With this love, every tiny detail, every evanescent nuance, silent moments when nothing is said, take on thunderous impact: her eyes move from the floor to his shoulder; her knees swing three inches toward his, his lips slightly part. Our hearts pound. We surrender to the full thrust of love, all of its physical and spiritual manifestations, and yet we know next to nothing concrete about the other person. Perhaps we never see that person again. Perhaps we exchange a few stolen kisses, or an afternoon of passion. Perhaps we connect forever; perhaps we say a heart-wrenching goodbye. "Mademoiselle Chambon" captures wordless, irrational love.

Jean (Vincent Lindon) is a rumpled, paunchy, middle-aged construction worker. He is married to Anne-Marie, a factory worker. They have one son, Jeremy. Anne-Marie is hurt on the job and can't pick up Jeremy from school. Jean must go. There he encounters Mademoiselle Veronique Chambon (Sandrine Kiberlain) Jeremy's teacher. And Jean will never be the same.

Jean and Anne-Marie have a few other meetings. Not much is said. Not much happens. A passer-by, carefully observing their encounters, would have no idea that he or she was witnessing an event that neither Jean nor Veronique will ever forget.

Many "slow" movies bore me to tears. "Mademoiselle Chambon" is a "slow" movie and it never bored me. I came to understand that every line of dialogue, every apparently casual scene, is a minefield packed with meaning. In the opening scenes, Jean reveals his awkward inability to help his son with his homework. This prepares us for the story of an inarticulate construction worker who falls in love with a school teacher. The topic of his son's homework is the direct object – the object acted upon by the noun – or by fate. In a couple of scenes of Veronique's apartment, the viewer catches a glimpse of Bernini's statue of a helpless St. Teresa of Avila being pierced with an arrow of passion by a smiling cherub. St. Teresa is very much the direct object of that arrow, as are Jean and Veronique. Passion is beautiful and painful, life affirming and life threatening. Passion is both sexual and sacred. Jean is shown both tearing down, and putting up, walls. These walls are metaphorical as well as actual.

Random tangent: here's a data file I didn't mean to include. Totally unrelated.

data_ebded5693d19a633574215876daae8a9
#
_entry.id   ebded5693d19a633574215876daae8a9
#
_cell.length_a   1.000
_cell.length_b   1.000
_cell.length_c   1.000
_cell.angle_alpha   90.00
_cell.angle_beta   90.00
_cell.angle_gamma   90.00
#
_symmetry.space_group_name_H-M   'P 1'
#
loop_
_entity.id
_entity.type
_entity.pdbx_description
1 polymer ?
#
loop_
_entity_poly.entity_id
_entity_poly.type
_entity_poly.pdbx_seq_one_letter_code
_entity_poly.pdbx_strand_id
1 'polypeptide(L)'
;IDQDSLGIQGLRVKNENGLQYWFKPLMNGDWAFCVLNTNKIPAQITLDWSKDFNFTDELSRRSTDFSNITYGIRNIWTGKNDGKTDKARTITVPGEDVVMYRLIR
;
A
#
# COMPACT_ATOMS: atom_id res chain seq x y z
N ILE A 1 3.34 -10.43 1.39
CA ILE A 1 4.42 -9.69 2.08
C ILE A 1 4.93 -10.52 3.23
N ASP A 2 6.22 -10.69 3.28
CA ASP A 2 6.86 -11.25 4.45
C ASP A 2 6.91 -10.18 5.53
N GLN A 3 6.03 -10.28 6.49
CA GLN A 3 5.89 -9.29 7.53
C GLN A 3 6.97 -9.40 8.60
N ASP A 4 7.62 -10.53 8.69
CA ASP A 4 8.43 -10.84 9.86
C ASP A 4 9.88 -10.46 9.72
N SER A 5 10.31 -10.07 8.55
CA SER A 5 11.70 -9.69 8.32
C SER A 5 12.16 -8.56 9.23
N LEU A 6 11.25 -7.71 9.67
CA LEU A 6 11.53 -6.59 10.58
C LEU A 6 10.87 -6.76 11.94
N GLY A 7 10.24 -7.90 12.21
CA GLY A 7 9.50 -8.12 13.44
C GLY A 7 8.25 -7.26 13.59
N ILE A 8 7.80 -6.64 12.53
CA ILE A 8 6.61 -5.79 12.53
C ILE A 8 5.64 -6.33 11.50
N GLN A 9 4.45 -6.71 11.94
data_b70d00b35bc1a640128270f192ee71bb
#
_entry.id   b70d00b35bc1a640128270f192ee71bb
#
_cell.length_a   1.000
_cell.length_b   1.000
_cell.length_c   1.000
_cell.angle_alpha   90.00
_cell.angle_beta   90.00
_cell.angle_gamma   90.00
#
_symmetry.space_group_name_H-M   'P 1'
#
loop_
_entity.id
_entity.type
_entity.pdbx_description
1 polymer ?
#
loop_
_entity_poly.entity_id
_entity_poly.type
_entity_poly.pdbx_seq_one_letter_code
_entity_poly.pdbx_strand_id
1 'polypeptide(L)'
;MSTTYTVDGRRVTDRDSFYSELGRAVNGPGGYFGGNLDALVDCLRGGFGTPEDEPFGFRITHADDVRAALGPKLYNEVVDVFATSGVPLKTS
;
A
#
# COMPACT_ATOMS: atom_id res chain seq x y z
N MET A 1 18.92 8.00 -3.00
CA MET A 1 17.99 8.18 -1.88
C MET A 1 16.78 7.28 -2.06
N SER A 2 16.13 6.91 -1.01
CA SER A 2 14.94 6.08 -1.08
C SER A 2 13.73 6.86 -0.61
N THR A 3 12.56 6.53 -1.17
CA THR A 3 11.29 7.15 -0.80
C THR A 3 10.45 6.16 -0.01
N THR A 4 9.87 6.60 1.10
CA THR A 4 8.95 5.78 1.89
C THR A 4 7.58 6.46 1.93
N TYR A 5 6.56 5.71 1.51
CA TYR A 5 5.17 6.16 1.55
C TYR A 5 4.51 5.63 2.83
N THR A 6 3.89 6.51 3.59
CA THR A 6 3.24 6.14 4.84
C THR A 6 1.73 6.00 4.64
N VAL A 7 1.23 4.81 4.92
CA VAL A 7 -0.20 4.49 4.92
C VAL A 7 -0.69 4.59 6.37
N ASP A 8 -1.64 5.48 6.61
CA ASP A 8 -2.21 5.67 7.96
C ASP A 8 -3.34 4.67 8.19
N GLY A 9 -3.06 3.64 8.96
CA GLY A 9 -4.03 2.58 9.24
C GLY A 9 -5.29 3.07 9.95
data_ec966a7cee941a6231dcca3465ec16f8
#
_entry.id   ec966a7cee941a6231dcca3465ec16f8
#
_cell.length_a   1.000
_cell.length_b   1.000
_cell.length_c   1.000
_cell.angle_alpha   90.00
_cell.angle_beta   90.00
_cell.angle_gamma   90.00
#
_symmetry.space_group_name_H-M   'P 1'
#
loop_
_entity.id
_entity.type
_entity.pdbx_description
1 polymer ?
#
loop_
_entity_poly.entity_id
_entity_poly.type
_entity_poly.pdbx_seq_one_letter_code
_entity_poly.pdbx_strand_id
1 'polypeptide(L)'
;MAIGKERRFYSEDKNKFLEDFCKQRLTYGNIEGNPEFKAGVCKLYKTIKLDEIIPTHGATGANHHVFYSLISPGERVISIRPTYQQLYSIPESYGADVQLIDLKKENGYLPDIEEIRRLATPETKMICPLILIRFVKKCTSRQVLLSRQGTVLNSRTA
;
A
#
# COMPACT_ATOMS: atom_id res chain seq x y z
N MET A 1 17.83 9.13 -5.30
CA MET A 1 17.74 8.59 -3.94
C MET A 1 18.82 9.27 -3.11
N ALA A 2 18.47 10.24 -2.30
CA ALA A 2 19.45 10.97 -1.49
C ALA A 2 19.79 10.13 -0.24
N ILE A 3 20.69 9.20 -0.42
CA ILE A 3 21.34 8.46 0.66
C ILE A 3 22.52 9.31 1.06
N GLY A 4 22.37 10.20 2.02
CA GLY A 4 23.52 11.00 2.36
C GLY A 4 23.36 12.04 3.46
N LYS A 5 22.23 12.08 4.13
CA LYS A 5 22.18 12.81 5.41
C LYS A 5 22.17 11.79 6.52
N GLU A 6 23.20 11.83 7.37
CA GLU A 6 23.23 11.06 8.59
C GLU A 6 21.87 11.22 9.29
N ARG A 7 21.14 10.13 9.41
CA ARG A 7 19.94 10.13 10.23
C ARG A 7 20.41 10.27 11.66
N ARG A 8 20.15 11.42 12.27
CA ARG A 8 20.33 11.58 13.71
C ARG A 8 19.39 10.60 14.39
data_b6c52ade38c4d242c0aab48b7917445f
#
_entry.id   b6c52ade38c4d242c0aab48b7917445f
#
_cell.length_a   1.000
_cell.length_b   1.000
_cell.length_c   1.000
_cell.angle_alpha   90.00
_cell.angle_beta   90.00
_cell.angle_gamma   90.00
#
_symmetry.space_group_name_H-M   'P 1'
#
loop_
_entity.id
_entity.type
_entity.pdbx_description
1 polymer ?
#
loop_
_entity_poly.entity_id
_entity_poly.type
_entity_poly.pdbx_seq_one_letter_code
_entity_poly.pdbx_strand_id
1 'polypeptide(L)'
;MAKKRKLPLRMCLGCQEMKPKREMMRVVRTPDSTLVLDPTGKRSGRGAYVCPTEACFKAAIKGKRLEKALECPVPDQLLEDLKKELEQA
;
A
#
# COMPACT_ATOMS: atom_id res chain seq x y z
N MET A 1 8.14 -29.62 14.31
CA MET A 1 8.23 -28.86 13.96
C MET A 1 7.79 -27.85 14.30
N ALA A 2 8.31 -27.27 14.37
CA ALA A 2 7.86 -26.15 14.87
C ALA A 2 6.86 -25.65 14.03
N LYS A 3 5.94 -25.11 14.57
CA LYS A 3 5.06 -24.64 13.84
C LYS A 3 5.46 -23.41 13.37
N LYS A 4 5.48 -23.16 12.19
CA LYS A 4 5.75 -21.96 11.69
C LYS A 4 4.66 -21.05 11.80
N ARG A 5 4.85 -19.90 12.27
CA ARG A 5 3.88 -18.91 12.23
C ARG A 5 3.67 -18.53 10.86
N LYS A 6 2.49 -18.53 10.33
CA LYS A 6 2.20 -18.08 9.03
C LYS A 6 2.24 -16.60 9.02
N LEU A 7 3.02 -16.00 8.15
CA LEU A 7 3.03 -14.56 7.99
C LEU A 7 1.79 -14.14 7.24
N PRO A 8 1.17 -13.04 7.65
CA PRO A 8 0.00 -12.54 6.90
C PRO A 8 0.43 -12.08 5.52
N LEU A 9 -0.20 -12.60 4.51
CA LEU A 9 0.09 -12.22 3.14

Three scenes in this movie are as definitive a treatment of their subject matter as any scene in any film. In one, a musician plays music with her back to her audience. Before she begins, she turns around with a luminous look of vulnerability. In another, two people listen to a piece of music. I won't describe the third scene to you, because I don't want to give too much of the plot away, but if you see the film, you'll know what I mean.

"Mademoiselle Chambon" is not perfect. It is under-produced, in Dogme-95 style. Actors don't wear make-up; there's no professional lighting to speak of. "Mademoiselle Chambon" would have worked better for me with higher production values.

I got to know Jean, but I was never sure of Veronique. I wanted to like her more than I did, to understand her very hard choices better, and to respect her choices more. Aure Atika is miscast. I never believed her as a factory worker, or as Jean's wife. And the ending struck me as incomplete and unsatisfying. I think the filmmaker wanted to make a movie that would ravish audiences emotionally. That he did. I wanted to have an intellectual understanding of how these events would play out in the future of the characters. I didn't get that from this movie, and I left it feeling that a sequel is necessary.

Finally, of course this film is like the classic David Lean film, "Brief Encounter" starring Trevor Howard and Celia Johnson. I think that film gives the viewer more of a sense of the fullness of all the characters, and how the events shown during the film will play out in the characters' lives in the future. In short, to me, "Brief Encounter" felt more like a complete work of art.